I have long been a proponent of saving and exchanging seeds and small regional seed companies, but recently I was shocked by two news stories in the world of commercial seeds. The first was the purchase of two of the largest seed suppliers in the country by Monsanto: Seminis, purchased in 2005, controlled 40% of the U.S. seed market at the time, and De Ruiter Seeds Group BV, a large Dutch vegetable seed breeder in 2008. This feels pretty ominous to me, that Monsanto, with their “copyright everything that exists” policy, should have such a large control over our seeds.
The second piece of news, which was more recent, was the discovery of a newly discovered pathogen that exists in much higher concentration in Roundup Ready soybeans and corn that may be responsible for “significant harm” to both plants and animals.
In a letter to Secretary of Agriculture Tom Vilsack in January 2011, Dr. Don Huber, professor emeritus at Purdue University called on the federal government to immediately stop deregulation of roundup ready crops, particularly roundup ready alfalfa. The full text of the letter can be found on the Farm and Ranch Freedom Alliance website.
It’s too early to tell what’s happening with this pathogen, but I don’t like anything about seeds that might be modified, but aren’t labeled as such, or, seed companies that might sue me if I harvest seed that I’ve grown. I feel a rant coming on, but I’d rather focus on the alternatives.
Reading this gave me a new impetus to scrutinize all my seeds and check out their origins.
The Council for Responsible Genetics has created a safe seed pledge, which reads:
“Agriculture and seeds provide the basis upon which our lives depend. We must protect this foundation as a safe and genetically stable source for future generations. For the benefit of all farmers, gardeners and consumers who want an alternative,
We pledge that we do not knowingly buy or sell genetically engineered seeds or plants.
The mechanical transfer of genetic material outside of natural reproductive methods and between genera, families or kingdoms, poses great biological risks as well as economic, political, and cultural threats. We feel that genetically engineered varieties have been insufficiently tested prior to public release. More research and testing is necessary to further assess the potential risks of genetically engineered seeds. Further, we wish to support agricultural progress that leads to healthier soils, genetically diverse agricultural ecosystems and ultimately healthy people and communities.”
My seeds checked out pretty well. All of the commercial seed came from vendors who had signed the safe seed pledge. Some companies also test for contamination as well.
The first place I ever visited that was completely devoted to growing seed was Peace Seeds in Oregon. What a magical place! What a different kind of garden it is too, that’s devoted to letting crops go to seed. At the time, the Abundant Life Seed Foundation, based in Washington, was also a pioneer in the seed saving movement, but Abundant Life was destroyed by a fire, with countless varieties lost forever.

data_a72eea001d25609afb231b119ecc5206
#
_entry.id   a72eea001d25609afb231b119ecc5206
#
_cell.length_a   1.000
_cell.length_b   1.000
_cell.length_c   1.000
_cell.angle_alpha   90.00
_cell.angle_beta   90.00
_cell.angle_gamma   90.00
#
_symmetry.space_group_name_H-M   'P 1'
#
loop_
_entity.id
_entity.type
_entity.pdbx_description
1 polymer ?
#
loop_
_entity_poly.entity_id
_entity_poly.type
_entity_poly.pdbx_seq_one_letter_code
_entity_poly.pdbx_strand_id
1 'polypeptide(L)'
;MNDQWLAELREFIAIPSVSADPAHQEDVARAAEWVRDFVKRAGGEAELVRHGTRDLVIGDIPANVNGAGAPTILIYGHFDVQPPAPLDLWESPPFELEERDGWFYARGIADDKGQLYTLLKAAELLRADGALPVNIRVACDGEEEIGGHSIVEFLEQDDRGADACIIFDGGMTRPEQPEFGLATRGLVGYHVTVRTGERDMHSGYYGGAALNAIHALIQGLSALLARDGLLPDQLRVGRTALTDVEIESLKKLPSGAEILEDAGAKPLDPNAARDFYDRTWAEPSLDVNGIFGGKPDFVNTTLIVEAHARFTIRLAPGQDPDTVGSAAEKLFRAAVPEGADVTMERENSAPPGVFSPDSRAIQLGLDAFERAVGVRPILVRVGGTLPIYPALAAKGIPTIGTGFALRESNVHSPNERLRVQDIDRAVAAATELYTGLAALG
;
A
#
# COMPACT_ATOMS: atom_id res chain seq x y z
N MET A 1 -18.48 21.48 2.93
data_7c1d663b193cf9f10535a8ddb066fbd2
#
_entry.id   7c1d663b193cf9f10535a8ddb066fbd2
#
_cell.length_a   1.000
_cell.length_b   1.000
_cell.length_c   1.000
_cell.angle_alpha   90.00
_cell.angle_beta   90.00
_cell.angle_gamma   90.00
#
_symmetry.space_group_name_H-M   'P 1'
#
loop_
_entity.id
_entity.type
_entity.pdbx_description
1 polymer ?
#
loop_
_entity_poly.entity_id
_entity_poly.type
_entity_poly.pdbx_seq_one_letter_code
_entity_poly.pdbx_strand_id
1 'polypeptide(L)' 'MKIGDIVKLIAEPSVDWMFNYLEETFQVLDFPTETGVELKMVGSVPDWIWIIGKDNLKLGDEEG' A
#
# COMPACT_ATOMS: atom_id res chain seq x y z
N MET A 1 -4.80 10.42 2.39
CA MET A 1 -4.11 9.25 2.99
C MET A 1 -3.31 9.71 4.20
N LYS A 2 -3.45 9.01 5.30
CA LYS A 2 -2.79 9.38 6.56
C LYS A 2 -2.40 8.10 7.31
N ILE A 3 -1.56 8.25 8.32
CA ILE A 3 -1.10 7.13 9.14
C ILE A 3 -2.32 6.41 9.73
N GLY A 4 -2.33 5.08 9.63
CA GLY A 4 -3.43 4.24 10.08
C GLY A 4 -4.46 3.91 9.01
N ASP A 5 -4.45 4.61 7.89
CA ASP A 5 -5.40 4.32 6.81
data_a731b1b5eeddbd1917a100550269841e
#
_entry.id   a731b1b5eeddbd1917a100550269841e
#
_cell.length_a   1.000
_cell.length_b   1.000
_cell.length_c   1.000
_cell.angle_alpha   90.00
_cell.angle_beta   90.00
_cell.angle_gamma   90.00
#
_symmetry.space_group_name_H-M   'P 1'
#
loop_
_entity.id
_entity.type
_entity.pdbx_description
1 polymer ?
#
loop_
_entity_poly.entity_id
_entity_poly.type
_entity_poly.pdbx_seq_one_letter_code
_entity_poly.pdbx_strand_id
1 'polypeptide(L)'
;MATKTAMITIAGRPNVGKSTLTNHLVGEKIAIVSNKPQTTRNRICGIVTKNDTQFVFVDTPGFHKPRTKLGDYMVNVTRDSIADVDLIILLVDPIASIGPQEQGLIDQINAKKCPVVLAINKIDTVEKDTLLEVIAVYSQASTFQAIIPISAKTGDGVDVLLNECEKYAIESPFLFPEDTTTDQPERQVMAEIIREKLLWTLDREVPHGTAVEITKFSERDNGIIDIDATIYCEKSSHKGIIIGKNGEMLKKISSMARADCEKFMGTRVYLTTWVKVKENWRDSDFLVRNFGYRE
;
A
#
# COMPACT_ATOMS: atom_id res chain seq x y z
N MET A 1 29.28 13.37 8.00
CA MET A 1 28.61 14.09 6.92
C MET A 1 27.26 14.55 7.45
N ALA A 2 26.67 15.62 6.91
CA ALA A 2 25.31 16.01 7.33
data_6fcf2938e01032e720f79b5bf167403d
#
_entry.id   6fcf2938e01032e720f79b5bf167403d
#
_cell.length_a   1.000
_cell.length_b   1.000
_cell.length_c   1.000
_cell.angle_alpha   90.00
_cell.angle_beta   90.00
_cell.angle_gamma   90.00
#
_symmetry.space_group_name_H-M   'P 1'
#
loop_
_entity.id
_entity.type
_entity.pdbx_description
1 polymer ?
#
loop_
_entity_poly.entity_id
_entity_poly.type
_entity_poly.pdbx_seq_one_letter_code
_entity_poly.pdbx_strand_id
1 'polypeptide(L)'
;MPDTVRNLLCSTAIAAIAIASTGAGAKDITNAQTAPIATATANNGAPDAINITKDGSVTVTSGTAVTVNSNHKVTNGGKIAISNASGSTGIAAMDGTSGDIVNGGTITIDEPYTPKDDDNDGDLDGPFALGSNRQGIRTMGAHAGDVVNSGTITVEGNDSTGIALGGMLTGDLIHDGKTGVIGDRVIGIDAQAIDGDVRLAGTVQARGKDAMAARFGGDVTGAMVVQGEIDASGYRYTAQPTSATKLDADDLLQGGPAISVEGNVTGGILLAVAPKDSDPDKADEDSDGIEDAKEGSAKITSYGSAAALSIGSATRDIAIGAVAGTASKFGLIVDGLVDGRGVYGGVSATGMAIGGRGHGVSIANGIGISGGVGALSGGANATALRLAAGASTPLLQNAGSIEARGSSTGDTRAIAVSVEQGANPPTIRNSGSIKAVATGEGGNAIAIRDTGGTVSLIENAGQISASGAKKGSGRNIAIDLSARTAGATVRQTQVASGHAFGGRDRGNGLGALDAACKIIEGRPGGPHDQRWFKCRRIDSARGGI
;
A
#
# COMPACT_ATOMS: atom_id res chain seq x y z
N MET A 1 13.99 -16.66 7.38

In researching this post, I found that part of Abundant Life had evolved into the Organic Seed Alliance, which is committed to “creating farmer-centric, regenerative, regional seed systems, that not only conserve diversity, but create new diversity.”
So out of a tragic fire, the move towards a more local option.
It makes sense to save seed in your community, cause the seed will grow better for you, and it also decentralizes seed banks, so if seeds are lost, only some of them are lost. Now there are many more small, grassroots seed exchanges, sometimes, just a seed-exchange night or party. Sometimes you even get to meet the people who harvested your seeds, and hear the story of what you’re going to plant. And you get to barter, which makes so much more sense. How many of us are left with seed we don’t use?
I collect many seeds for native and ornamental plants in my walks through the Bay Area, get some from friends, and buy some. (I’m a sucker for some beautiful seed packets) But I haven’t availed myself of the more organized seed exchanges.
BASIL, the Bay Area Seed Interchange Library, is a close one that’s located at the ecology center in Berkeley.
Here’s a video that explains how it works, it’s pretty cool to get a glimpse of how it’s organized. Easy to hard, planting time, plant family, categories:
I want to check it out. But there are some other opportunities that are even closer to me.
I recently heard that the Potrero Branch of the San Francisco Library is piloting a new program in partnership with The Seed Library. It sounds like it will work like a seed exchange. I do have seeds I need to exchange while they are still viable, so I will plan a trip there soon and report back.
Do you have favorite local seed exchanges? Feel free to post them in the comments.